EPA eyes major new cuts to biofuel mandate

Source: By John Siciliano, Washington Examiner • Posted: Wednesday, September 27, 2017

The Environmental Protection Agency is looking at major cuts to its Renewable Fuel Standard program, citing increasing costs from renewable fuel imports as a factor in its decision.

EPA made its intentions known in a Tuesday notice that outlined a number of options to significantly reduce volumes of biofuels under the program. The RFS program requires that refiners blend increasing amounts of ethanol and other biofuels into the nation’s gasoline and diesel supplies through 2022.

The notice said EPA is targeting biodiesel and advanced biofuels because of an expiring tax credit that the agency said has resulted in higher costs to blend the fuels to meet the RFS requirements.

The notice said the cost of advanced biofuels is higher on a per-gallon basis than the petroleum fuels it seeks to replace. The expiration of the biodiesel tax credit at the end of last year will exacerbate the increased cost of the fuels, the EPA said.

The loss of the tax credit “has already impacted the effective price of biodiesel to blenders, as well as the price of biodiesel blends to consumers,” the notice read. “While it does not appear that the expiration of the tax credit has had a direct impact on the price of unblended biodiesel in 2017, we expect that the expiration of the tax credit has had a significant impact on the effective price of biodiesel sold to blenders.”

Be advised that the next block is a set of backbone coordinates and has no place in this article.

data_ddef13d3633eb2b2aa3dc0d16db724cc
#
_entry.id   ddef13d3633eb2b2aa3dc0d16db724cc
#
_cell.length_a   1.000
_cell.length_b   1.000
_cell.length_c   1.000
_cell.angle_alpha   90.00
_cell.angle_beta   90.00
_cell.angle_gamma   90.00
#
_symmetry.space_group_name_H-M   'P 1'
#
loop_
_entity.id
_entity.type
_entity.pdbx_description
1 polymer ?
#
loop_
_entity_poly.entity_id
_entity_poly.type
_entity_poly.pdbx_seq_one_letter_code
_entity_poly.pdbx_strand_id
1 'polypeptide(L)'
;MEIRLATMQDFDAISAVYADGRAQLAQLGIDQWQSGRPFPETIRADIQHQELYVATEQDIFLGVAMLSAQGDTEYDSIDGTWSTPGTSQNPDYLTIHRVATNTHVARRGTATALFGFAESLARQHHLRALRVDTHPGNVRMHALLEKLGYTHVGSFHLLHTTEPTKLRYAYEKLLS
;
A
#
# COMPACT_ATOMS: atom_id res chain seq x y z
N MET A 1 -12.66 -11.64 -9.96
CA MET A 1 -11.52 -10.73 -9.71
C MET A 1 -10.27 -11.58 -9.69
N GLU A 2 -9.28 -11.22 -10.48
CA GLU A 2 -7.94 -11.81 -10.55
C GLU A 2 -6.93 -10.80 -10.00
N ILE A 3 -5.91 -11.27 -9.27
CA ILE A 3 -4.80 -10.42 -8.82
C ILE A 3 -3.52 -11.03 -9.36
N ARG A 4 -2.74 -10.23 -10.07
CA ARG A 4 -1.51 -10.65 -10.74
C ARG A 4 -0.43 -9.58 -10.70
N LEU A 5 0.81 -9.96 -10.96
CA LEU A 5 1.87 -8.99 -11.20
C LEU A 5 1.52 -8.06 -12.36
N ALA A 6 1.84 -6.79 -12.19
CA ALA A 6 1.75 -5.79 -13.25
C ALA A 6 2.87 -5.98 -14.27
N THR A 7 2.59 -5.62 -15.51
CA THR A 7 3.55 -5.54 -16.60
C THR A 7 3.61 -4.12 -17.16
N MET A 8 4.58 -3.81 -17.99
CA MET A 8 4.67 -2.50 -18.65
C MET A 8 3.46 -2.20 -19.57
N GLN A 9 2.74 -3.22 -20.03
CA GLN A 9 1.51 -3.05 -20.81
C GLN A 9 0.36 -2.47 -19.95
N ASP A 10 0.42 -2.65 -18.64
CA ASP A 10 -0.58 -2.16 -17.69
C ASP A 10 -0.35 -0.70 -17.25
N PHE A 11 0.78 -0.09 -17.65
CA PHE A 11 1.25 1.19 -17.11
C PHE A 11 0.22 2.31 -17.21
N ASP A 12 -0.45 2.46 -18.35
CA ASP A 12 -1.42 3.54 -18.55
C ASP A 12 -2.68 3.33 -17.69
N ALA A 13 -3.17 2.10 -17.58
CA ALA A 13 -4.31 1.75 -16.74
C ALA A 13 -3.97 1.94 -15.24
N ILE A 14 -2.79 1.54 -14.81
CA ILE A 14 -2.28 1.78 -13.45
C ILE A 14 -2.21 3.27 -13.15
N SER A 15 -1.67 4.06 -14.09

In addition, “the level of imports and exports can also affect the price of renewable fuel used in the U.S., and both imports and export volumes have varied considerably over the last several years,” it said.

The EPA is looking at cutting the total renewable fuel requirement from 19.24 billion gallons under the proposed 2018 standard to 18.77 billion gallons for 2019, a 2.5 percent cut.

Other possible changes would include reductions of the 2018 advanced biofuel target from 4.24 billion gallons to 3.77 billion gallons.

The action immediately sparked the ire of the biofuel and ethanol industries, which called the proposed changes baseless under the law and warned that the proposed reductions could spark a trade dispute if perceived as protectionistic under World Bank rules.

“There is no rationale for further lowering either the 2018 advanced biofuel volume requirement or the total renewable fuel volume,” said Renewable Fuels Association President Bob Dinneen.

The Tuesday action was done through a notice of data availability, which means EPA is looking for feedback from the industry and others on possible changes it is considering, but nothing has been set in stone or proposed as a regulation.

Nevertheless, the biofuel industry sounded the alarm, calling the notice baseless, especially when the agency recently proposed reducing several types of biofuels under its annual requirements for 2018.

“As we outlined in our recent public comments to EPA on the proposed 2018 [requirements], we see no statutory basis whatsoever for attempting to limit biofuel imports through the use of a general waiver,” Dinneen said.

“It is also likely that using RFS waiver authorities in an attempt to limit exports would be perceived as a non-tariff trade barrier, which could run afoul of U.S. obligations under World Trade Organization rules,” he said

Doug Whitehead, chief operating officer at the National Biodiesel Board, said the EPA’s proposal is even more disappointing for the industry than the proposed reductions under the proposed 2018 standard.

“EPA’s proposal earlier this summer was inadequate, underestimating the power of domestic biodiesel production and ignoring the intent of the law. This request for comment is even more disappointing,” Whitehead said. “NBB will be working with EPA to demonstrate the industry’s proven success record, continued growth and impacts to American workers who were promised that this administration had their back.”